Cabin fever was over for Myrtle Beach in 2021, at least at the airport.

Long a destination for driving, Myrtle Beach International Airport saw thousands of new flights, destinations and hundreds of thousands of new air travelers passing through its gates last year.

The airport had 3.2 million passengers pass through in 2021, a 188% increase over 2020, which like other airports, was hit hard by the pandemic, the airport reported in a news release Wednesday. That’s also a 23% increase over 2019, the previous record holder for most passengers, when 2.6 million people made their way through its doors.

Part of the increase is attributed to Southwest Airlines’ expansion to the airport in May, adding dozens of new flights every week, the airport reported.

Spirit also added hundreds of new flights every week during the summer as it marked its 25th year of service to MYR. Frontier and United added several new nonstop flights to the airport.

Finally, at the end of the year, Canada’s Porter Airlines announced that it would resume flights between Toronto and Myrtle Beach in March for the first time since the pandemic began.

“This has been an incredible year for both the airport and our community as a whole,” said Scott Van Moppes, Horry County director of airports, in a statement.

“Our transition from the challenges and uncertainty of 2020 to the significant recovery of 2021 is a testament to the resilience of the Grand Strand and Horry County,” he said.

Yet, even as the airport hails 2021 as hallmark year, the airport’s growth wasn’t easy for some passengers. The airport routinely experienced a record number of travelers, even in times known for being less busy, like October.

In past years, MYR was an airport known for its last-minute travelers. Travelers could arrive at the airport 45 minutes before their flight left, breeze through security and make it onboard with plenty of time to spare. The airport was like that for much of the year, local tourism experts said, even during the summer.

Those days came to an end last summer. In June and July, the airport had hours-long lines to get through security. The lines were so long, they stretched the entire length of the airport at peak times on the weekends.

Reports became abundant of people missing flights because they were stuck in line trying to get through security. Others complained about not being able to order food — or having to abandon it before it was ready — once they were inside security because those lines also were too long.

By midsummer, the airport and the Transportation Security Administration were regularly reminding passengers to show up at least three hours early. They stressed that that meant getting to the airport three hours before the flight, not leaving the hotel three hours before.

Airport officials had little control over some problems. As the summer went on, it became harder to get a rental car. A few times, people reported finally being able to get a car after waiting in line for hours, only to find that the car itself was dirty. In some cases, they stuck with the car, needing a way to get around since the area lacks a strong public transportation system and cars from ride-hailing apps like Uber and Lyft could cost more than $100 at peak hours, for those who could get a ride at all.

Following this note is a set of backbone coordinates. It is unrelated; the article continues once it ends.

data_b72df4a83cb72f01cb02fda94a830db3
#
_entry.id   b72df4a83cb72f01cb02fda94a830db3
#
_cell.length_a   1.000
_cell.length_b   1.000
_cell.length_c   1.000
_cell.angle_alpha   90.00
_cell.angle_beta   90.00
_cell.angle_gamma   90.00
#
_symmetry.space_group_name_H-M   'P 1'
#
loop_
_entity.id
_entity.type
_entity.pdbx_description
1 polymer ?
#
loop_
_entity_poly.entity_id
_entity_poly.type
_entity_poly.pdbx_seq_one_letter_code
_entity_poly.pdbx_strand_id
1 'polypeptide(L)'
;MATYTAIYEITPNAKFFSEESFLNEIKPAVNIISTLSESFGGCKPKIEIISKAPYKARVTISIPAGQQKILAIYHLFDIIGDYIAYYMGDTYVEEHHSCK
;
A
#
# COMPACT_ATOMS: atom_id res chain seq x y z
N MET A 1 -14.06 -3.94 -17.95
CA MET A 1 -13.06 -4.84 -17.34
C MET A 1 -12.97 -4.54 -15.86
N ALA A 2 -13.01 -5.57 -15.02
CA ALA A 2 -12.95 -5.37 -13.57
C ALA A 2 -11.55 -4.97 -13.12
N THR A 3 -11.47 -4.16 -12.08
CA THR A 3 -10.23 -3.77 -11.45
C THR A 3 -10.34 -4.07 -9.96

The airport also dealt with hundreds of flight cancellations as COVID made staffing planes harder and bad weather snarled air traffic around the country. Spirit, the airport’s primary carrier, had dozens of cancellations per day for a week in late July and early August, leaving hundreds of people stranded.

By mid-July, however, airport officials were getting a handle on the surge in passengers. TSA had been able to make several operational changes to speed up security processing.

At its worst, the airport had a 71-minute wait time to get through security on July 3. Within a week, the agency was able to cut that down to 38 minutes.

Now, the airport is looking ahead. Plans are underway to expand its existing terminal to add more gates in the next few years. The airport is also adding 100,000 gallons of fuel storage capacity to help with the new flights and will spend $20 million to upgrade its rental car lot.

”As we look toward the future, the airport team is committed to continually improving both the customer experience and operational efficiency, and will always strive to make MYR the gold standard for airports around the nation,” Van Moppes said in a statement.

FIRST ALERT: Travel conditions deteriorate quickly Friday

MYRTLE BEACH, SC (WMBF) - We continue to monitor the latest changes to our FIRST ALERT WEATHER DAYS for Friday and Saturday as the risk of a significant winter storm continues for the Carolinas, bringing travel impacts and potential power impacts to the area.A WINTER STORM WATCH is out for the entire area and will likely be upgraded to a WINTER STORM WARNING sometime this morning starting at midnight Friday and continuing through Saturday at noon.A cold front will move in today, brining rainfall to the Carolinas during the afte...